Any potential new audience garnered through the web probably won’t have much in common with current buyers of comic books. Marvel shouldn’t expect them to care about collecting anything (this is the web afterall, it’s about as disposable a medium as there is) and they probably won’t know much if anything about the "Marvel Universe". To attract new readers via the web then it makes sense to assume these new readers won’t know anything about the characters. Approach the web as a chance to attract readers to comics based on the quality of the current work rather then some kind of nostalgia for the characters. To do that, readers need to be able to get in on a storyline from the beginning and know that they can get the whole story right there on the web.
DC is easy to sum up. So far they’re don’t seem much interested in the web as anything other then a way to sell comic books. For several of its titles each month, DC offers pdf files with about 4-5 pages from each book. The pdf files while large, are generally pretty good quality.
Image does publish some superhero work and it does publish some material online. Image seems to be somewhere between DC and Marvel in its attitude to the web right now. Image has several #1 editions of its ongoing series posted at its site, but doesn’t appear to have any plans to publish ongoing material. This gives readers the benefit of an entire book to read (a great deal more satisfying then DC’s previews) but ultimately the only way to read Image books is by keeping up with the series in print.
One key difference between Image and Marvel and DC, however, is that Image properties are creator-owned (Marvel and DC generally own the copyright to all of their work) and so individual Image creators may have radically different online strategies of their own.
Dark Horse is also hard to pin down. They don’t have a prominent focus on webcomics and they don’t seem to have a coherent online strategy (although many titles do have previews online). Many of the books, however come from the web already (such as Penny Arcade or until quite recently MegaTokyo) so Dark Horse really can’t do much there.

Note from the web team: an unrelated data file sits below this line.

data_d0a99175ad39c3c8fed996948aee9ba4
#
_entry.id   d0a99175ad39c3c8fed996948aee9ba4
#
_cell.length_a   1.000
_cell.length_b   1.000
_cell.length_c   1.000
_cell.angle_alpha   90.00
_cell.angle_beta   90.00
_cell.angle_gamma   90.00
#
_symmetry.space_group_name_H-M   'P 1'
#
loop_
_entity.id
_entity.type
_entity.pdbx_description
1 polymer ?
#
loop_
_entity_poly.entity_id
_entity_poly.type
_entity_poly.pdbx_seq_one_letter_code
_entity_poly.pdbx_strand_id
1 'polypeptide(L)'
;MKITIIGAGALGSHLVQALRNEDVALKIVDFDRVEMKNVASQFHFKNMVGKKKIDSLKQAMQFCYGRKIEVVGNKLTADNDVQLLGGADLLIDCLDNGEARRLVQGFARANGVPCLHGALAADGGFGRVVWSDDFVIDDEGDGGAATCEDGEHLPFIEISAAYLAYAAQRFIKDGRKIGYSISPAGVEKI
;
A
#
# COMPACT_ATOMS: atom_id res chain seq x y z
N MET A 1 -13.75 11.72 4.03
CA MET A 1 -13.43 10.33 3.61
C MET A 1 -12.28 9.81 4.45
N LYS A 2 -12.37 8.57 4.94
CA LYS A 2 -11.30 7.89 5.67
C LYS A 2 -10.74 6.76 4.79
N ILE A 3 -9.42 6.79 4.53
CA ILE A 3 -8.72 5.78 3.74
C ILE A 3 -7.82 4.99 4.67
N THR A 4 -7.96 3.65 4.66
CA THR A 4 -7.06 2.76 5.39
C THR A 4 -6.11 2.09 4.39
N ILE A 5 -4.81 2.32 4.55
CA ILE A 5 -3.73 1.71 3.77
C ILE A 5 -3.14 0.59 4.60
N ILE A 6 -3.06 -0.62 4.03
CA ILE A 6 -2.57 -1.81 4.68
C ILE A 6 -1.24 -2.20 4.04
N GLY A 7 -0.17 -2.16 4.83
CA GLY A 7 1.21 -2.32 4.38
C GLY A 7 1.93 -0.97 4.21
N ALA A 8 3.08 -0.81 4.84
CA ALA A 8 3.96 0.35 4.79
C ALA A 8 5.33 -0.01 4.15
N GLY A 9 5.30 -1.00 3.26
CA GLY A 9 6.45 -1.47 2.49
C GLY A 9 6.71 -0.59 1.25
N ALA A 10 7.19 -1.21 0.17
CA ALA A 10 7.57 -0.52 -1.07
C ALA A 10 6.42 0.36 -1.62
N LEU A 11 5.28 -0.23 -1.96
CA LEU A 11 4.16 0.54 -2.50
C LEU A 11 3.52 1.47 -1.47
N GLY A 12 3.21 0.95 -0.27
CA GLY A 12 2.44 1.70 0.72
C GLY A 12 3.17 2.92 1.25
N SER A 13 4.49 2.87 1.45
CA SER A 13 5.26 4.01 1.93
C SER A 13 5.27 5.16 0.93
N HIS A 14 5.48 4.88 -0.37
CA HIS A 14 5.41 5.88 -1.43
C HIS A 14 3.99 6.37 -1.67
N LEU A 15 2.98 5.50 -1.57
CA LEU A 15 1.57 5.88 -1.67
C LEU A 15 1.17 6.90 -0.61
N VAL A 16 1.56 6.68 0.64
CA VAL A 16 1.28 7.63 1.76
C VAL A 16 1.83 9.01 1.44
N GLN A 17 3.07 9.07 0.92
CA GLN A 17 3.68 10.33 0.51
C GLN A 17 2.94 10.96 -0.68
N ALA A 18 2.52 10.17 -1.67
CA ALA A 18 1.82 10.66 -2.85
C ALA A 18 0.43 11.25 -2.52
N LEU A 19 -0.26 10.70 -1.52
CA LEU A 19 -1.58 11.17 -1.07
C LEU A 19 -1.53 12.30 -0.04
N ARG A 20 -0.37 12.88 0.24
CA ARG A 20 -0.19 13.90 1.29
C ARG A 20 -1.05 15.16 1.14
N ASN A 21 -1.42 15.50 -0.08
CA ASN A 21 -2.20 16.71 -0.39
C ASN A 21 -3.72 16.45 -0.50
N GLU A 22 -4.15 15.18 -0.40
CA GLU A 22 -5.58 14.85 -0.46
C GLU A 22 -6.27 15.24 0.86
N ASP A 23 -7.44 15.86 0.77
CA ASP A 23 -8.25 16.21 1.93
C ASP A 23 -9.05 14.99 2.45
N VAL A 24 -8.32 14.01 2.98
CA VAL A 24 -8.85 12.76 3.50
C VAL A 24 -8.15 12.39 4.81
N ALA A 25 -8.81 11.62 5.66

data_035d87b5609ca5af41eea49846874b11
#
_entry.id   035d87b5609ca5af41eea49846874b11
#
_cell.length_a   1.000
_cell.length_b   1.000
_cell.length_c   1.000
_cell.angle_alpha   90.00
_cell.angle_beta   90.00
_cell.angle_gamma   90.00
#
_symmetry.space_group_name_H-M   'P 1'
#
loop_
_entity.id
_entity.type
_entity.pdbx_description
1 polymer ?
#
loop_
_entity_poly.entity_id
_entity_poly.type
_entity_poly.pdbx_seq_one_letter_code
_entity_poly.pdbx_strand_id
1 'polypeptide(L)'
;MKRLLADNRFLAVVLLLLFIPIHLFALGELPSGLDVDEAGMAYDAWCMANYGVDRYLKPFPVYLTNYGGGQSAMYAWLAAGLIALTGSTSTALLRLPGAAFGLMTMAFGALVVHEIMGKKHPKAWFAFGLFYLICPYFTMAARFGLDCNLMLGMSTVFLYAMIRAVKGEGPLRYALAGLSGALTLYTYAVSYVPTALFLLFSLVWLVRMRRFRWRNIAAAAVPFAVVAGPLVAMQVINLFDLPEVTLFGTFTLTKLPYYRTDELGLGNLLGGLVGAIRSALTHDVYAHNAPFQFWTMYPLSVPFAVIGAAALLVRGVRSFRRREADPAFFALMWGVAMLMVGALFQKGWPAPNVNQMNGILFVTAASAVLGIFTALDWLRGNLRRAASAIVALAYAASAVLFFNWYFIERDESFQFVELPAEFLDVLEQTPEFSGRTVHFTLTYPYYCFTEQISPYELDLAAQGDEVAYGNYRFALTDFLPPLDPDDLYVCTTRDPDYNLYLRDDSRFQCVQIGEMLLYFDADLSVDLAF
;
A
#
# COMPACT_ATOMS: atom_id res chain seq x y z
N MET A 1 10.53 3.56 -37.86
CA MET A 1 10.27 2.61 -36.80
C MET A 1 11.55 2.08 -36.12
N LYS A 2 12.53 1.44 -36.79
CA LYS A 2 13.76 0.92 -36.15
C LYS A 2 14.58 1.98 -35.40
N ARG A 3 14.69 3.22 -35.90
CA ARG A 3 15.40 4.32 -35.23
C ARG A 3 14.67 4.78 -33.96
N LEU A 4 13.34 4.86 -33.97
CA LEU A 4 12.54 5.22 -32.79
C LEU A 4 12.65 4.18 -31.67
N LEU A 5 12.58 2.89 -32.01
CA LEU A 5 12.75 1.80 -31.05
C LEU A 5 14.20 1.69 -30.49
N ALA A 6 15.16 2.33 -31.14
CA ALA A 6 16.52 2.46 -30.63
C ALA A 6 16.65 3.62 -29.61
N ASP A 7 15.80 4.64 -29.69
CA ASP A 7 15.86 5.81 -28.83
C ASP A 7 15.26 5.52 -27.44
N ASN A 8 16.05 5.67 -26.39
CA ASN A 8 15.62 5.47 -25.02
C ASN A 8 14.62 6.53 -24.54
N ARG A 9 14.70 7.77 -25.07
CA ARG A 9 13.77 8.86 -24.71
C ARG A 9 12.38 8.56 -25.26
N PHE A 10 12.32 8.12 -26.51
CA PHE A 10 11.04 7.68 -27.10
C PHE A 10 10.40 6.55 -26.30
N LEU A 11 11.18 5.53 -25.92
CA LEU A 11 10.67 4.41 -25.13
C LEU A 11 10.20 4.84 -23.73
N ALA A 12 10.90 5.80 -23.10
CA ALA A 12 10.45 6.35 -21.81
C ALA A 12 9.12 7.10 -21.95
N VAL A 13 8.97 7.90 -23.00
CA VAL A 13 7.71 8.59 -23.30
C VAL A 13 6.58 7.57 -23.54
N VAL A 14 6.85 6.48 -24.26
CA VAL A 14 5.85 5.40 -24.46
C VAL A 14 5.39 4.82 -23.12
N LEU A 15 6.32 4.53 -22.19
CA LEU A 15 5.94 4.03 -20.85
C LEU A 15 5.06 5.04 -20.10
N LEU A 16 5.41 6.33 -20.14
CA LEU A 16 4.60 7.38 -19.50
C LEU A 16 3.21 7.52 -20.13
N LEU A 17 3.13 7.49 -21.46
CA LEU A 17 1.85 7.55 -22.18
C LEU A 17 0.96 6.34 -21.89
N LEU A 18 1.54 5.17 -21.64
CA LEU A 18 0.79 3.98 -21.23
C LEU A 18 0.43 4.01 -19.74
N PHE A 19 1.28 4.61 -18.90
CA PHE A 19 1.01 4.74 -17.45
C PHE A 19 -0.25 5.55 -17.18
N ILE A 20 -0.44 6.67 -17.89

On the other hand, they serialized online The War of the Worlds, and really they did an excellent job presenting that in terms of image quality and navigation.
How the Web Was Won?
Obviously there are other smaller companies that publish superhero comic books and there are countless others that are published independently. But in looking at the largest publishers which represent an overwhelmingly high percentage of sales in the direct market, we can take a snapshot of the relationship between comic books and the web.
Surprisingly to me, it’s Marvel and not Dark Horse or Image that has taken the firmest company-wide initiative to experiment with webcomics. I will be watching Marvel this year to see if they continue or Marvel pulls back from its ambitious initial announcements for its online efforts.
Marvel could improve its effort, however, by looking at how Dark Horse published The War of the Worlds online. Of all that I read online, only Dark Horse was able to publish something that really felt at home in its setting on the web. Although Dark Horse always intended The War of the Worlds to go into print at some point (and it will publish that version this year) it did not stop Dark Horse from publishing a version online where the artwork was formatted for the web (avoiding the need for "viewers" of any kind), and more importantly, publishing it in serialized format and publishing original material (as opposed to repurposing existing print work). Some may quibble with my point regarding serialization as a positive, but for many action-oriented superhero stories serialization of individual pages is a perfect fit and there is no reason not to use that to build a regular readership online.